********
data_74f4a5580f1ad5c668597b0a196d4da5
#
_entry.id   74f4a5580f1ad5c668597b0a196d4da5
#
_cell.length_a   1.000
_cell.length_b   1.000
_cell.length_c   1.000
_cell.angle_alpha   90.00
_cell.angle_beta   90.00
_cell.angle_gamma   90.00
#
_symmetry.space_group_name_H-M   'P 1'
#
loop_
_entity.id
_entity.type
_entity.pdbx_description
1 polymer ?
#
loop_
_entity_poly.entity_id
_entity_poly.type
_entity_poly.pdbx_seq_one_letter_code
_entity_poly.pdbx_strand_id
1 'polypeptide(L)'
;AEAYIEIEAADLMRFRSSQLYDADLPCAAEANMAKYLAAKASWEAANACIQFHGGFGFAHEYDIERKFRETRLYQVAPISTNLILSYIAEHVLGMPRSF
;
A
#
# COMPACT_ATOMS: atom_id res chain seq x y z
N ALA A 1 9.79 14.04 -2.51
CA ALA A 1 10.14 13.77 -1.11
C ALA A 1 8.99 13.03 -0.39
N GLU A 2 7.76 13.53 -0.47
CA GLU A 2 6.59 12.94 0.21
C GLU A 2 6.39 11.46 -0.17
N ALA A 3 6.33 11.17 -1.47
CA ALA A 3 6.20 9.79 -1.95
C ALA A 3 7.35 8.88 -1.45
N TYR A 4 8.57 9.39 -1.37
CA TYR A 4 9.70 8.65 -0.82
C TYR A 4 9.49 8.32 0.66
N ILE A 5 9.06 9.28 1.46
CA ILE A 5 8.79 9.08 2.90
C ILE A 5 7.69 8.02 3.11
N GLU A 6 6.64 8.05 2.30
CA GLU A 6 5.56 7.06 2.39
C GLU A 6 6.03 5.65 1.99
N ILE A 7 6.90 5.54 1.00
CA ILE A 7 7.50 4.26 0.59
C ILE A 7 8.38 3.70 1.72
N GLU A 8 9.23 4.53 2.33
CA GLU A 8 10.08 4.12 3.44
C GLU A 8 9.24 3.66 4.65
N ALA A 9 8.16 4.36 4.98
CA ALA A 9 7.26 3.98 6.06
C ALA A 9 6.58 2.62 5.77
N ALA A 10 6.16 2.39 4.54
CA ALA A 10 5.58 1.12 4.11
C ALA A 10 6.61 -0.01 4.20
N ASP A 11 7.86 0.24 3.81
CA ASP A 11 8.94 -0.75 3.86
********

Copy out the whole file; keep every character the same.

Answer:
data_74f4a5580f1ad5c668597b0a196d4da5
#
_entry.id   74f4a5580f1ad5c668597b0a196d4da5
#
_cell.length_a   1.000
_cell.length_b   1.000
_cell.length_c   1.000
_cell.angle_alpha   90.00
_cell.angle_beta   90.00
_cell.angle_gamma   90.00
#
_symmetry.space_group_name_H-M   'P 1'
#
loop_
_entity.id
_entity.type
_entity.pdbx_description
1 polymer ?
#
loop_
_entity_poly.entity_id
_entity_poly.type
_entity_poly.pdbx_seq_one_letter_code
_entity_poly.pdbx_strand_id
1 'polypeptide(L)'
;AEAYIEIEAADLMRFRSSQLYDADLPCAAEANMAKYLAAKASWEAANACIQFHGGFGFAHEYDIERKFRETRLYQVAPISTNLILSYIAEHVLGMPRSF
;
A
#
# COMPACT_ATOMS: atom_id res chain seq x y z
N ALA A 1 9.79 14.04 -2.51
CA ALA A 1 10.14 13.77 -1.11
C ALA A 1 8.99 13.03 -0.39
N GLU A 2 7.76 13.53 -0.47
CA GLU A 2 6.59 12.94 0.21
C GLU A 2 6.39 11.46 -0.17
N ALA A 3 6.33 11.17 -1.47
CA ALA A 3 6.20 9.79 -1.95
C ALA A 3 7.35 8.88 -1.45
N TYR A 4 8.57 9.39 -1.37
CA TYR A 4 9.70 8.65 -0.82
C TYR A 4 9.49 8.32 0.66
N ILE A 5 9.06 9.28 1.46
CA ILE A 5 8.79 9.08 2.90
C ILE A 5 7.69 8.02 3.11
N GLU A 6 6.64 8.05 2.30
CA GLU A 6 5.56 7.06 2.39
C GLU A 6 6.03 5.65 1.99
N ILE A 7 6.90 5.54 1.00
CA ILE A 7 7.50 4.26 0.59
C ILE A 7 8.38 3.70 1.72
N GLU A 8 9.23 4.53 2.33
CA GLU A 8 10.08 4.12 3.44
C GLU A 8 9.24 3.66 4.65
N ALA A 9 8.16 4.36 4.98
CA ALA A 9 7.26 3.98 6.06
C ALA A 9 6.58 2.62 5.77
N ALA A 10 6.16 2.39 4.54
CA ALA A 10 5.58 1.12 4.11
C ALA A 10 6.61 -0.01 4.20
N ASP A 11 7.86 0.24 3.81
CA ASP A 11 8.94 -0.75 3.86